**The metering modes are selectable from the OK/Func and Camera menus, although the live view in the OK/Func menu is much more helpful. Multi-pattern, Spot, and Center-weighted options are offered, which is the typical offering from digital cameras.
**The Olympus SP-550’s shutter speeds range from 1/2000th of a second to 15 seconds, although the range is somewhat shorter in the manual and shutter speed priority modes. The manual mode extends to 1/1000th of a second, and the shutter speed priority mode truncates the range to ½-1/1000. The shutter speed can be changed by pushing the top of the multi-selector (it has an exposure compensation icon on it) and scrolling up and down. There is a noise reduction mode that can be turned on and off in the shooting menu. When it’s on, it affects pictures taken only with shutter speeds slower than a half-second. Overall, the shutter speeds on the Olympus SP-550UZ are about what they are supposed to be. The specs claim there is a bulb option on this camera, but it wasn’t found on the pre-production model.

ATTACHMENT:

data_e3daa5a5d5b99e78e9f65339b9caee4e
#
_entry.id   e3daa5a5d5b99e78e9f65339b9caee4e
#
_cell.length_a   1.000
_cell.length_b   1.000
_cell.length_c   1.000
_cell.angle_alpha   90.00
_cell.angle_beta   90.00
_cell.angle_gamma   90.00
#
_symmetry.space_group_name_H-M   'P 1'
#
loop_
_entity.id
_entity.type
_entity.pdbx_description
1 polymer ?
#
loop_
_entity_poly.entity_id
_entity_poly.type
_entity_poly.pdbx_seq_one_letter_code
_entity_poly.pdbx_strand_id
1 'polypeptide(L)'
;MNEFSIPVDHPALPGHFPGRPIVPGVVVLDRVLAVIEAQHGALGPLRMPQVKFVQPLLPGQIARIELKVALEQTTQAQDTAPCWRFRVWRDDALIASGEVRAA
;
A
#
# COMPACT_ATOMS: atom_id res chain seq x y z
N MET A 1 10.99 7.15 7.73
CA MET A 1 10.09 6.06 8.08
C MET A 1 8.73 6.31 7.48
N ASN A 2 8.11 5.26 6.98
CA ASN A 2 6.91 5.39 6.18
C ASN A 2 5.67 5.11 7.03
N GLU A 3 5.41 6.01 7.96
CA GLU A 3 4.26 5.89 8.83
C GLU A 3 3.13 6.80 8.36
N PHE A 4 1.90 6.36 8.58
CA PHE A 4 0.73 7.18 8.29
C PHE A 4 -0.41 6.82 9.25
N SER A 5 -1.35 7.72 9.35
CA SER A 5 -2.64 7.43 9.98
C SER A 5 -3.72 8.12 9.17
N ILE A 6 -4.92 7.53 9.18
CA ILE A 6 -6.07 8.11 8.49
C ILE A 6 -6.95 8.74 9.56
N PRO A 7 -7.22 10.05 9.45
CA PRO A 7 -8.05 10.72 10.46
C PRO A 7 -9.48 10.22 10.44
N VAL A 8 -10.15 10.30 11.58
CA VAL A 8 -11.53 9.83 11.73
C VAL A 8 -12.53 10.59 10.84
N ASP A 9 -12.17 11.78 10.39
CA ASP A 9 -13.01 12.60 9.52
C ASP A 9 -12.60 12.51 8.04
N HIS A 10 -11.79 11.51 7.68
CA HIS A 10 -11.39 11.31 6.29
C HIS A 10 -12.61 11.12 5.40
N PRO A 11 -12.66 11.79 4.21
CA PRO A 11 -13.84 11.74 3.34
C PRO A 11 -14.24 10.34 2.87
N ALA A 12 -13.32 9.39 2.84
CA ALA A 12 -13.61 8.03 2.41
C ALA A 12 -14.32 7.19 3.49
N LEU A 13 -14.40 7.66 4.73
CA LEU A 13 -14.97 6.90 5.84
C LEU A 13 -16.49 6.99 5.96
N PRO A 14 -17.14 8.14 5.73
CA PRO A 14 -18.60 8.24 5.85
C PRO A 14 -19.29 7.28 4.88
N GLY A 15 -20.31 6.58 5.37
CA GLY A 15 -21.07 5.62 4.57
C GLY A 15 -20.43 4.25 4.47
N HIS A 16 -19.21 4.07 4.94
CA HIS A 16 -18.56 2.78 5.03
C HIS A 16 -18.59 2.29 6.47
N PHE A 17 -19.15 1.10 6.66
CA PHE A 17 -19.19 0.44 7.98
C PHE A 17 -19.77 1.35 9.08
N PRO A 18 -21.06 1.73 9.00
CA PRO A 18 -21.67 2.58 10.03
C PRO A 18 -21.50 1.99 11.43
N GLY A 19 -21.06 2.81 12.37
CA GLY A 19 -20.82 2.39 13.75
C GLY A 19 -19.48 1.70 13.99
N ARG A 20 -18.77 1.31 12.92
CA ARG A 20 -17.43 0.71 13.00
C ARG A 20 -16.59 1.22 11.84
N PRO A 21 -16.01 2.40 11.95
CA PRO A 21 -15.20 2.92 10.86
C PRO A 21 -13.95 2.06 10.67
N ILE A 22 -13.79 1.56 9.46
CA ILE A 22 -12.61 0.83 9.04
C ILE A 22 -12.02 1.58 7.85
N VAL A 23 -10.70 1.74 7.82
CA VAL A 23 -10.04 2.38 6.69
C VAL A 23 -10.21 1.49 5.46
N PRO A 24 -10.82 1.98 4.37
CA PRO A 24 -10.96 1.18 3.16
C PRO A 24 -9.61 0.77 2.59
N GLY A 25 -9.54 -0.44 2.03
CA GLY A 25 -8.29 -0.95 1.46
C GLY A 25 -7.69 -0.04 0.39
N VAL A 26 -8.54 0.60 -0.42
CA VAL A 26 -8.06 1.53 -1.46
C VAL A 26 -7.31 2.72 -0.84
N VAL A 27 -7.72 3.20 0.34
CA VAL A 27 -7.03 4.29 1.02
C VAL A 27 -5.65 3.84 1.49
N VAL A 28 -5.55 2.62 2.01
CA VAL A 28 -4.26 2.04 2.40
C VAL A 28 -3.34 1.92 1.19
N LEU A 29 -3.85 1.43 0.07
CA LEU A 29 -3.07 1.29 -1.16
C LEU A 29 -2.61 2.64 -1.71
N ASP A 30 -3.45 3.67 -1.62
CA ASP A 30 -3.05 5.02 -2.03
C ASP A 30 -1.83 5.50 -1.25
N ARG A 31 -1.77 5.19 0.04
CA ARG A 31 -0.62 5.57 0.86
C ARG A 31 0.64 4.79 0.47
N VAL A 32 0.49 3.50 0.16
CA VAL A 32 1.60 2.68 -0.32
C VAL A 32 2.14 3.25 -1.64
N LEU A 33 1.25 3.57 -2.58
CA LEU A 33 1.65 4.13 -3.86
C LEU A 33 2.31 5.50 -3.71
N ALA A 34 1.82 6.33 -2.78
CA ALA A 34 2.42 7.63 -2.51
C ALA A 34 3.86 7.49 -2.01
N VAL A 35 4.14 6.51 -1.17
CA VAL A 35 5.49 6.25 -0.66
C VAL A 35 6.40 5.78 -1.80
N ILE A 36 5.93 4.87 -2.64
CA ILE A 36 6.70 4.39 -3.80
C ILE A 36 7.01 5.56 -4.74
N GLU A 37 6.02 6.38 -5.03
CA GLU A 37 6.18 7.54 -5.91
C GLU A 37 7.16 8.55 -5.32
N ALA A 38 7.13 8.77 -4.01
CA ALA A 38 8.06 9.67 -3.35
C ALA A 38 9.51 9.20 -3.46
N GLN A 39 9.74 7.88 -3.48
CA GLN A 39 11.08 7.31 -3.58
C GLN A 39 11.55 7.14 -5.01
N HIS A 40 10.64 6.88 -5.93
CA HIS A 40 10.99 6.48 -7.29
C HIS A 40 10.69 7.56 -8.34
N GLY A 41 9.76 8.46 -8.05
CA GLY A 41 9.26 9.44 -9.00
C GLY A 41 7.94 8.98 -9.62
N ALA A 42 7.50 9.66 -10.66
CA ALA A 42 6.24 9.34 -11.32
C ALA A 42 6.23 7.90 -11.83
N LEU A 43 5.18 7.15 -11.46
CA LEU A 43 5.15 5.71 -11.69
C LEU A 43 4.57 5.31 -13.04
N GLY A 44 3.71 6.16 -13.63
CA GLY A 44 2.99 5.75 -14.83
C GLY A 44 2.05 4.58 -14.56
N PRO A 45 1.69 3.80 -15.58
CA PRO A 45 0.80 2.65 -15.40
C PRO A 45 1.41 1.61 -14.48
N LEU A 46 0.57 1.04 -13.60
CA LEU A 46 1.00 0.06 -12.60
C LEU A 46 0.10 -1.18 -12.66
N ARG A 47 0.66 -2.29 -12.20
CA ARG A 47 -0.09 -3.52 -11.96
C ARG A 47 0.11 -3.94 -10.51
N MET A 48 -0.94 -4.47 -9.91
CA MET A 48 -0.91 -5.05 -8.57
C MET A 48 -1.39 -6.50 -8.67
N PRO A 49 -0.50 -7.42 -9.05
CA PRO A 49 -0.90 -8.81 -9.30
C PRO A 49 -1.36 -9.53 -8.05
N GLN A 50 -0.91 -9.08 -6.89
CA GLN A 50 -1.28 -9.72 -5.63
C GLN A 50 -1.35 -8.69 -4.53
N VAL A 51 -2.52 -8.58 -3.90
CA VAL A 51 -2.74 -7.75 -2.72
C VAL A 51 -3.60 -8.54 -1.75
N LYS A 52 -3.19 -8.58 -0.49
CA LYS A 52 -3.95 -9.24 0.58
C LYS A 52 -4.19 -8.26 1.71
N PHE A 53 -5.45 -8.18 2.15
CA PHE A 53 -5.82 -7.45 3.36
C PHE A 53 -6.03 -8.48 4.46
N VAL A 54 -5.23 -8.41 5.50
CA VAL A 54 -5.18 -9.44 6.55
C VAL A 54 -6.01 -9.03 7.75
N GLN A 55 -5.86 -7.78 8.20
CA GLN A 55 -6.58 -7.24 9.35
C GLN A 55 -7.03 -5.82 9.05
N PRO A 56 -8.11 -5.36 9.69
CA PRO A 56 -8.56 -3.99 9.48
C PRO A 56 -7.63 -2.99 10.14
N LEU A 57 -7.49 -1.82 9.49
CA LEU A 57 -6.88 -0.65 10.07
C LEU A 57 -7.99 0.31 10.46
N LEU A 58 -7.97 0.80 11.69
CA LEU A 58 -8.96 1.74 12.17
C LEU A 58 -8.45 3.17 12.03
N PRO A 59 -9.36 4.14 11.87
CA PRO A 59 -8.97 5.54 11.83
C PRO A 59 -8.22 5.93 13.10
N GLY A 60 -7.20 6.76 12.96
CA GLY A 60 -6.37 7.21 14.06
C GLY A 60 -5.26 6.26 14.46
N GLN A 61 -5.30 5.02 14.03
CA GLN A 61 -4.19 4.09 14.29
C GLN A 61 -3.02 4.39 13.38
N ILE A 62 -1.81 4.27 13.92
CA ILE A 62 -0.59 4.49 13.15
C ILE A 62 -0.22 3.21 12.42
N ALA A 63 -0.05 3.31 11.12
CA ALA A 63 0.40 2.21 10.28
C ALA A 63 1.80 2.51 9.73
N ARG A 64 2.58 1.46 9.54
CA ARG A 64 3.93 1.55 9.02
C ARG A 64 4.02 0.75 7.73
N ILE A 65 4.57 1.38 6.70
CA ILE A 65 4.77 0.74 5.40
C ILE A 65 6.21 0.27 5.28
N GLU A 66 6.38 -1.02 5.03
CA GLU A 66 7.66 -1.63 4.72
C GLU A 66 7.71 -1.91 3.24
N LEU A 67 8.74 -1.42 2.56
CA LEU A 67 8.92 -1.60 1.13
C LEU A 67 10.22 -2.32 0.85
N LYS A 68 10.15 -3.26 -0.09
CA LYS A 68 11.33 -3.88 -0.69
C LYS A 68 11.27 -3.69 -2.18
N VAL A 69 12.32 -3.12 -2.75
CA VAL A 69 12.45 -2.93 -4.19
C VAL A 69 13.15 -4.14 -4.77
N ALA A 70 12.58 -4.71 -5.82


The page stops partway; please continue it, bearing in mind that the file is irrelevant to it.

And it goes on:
**The SP-550 may have an incredibly long 18x optical zoom lens, but it still gets plenty of light. The aperture at the lens’ widest is f/2.8, and that only shrinks to f/4.5 when the lens is zoomed in. The exposure compensation portion of the multi-selector shows the apertures, and users can scroll right and left to change the apertures. The choices showed up in increments of a third and were available up to f/8.0.
**Picture Quality / Size Options
**The 7.1-megapixel Olympus SP-550UZ has a host of image sizes available from the initial screen in the menu. Users can scroll up to the Image Quality section of the menu to find these choices.
RAW - 3072 x 2304
SHQ - 3072 x 2304, 3072 x 2048 (3:2)
HQ - 3072 x 2304, 3072 x 2048 (3:2)
SQ1 - 2560 x 1920 High and Normal, 2304 x 1728, 2048 x 1536
SQ2 - 1600 x 1200 High and Normal, 1280 x 960, 1024 x 768, 640 x 480
16:9 – 1920 x 1080
The RAW files can be shot simultaneously with JPEGs if desired. Users can choose to turn off the duplicate JPEG feature or can choose from the SHQ, HQ, SQ1, and SQ2 image sizes.
**Picture Effects Mode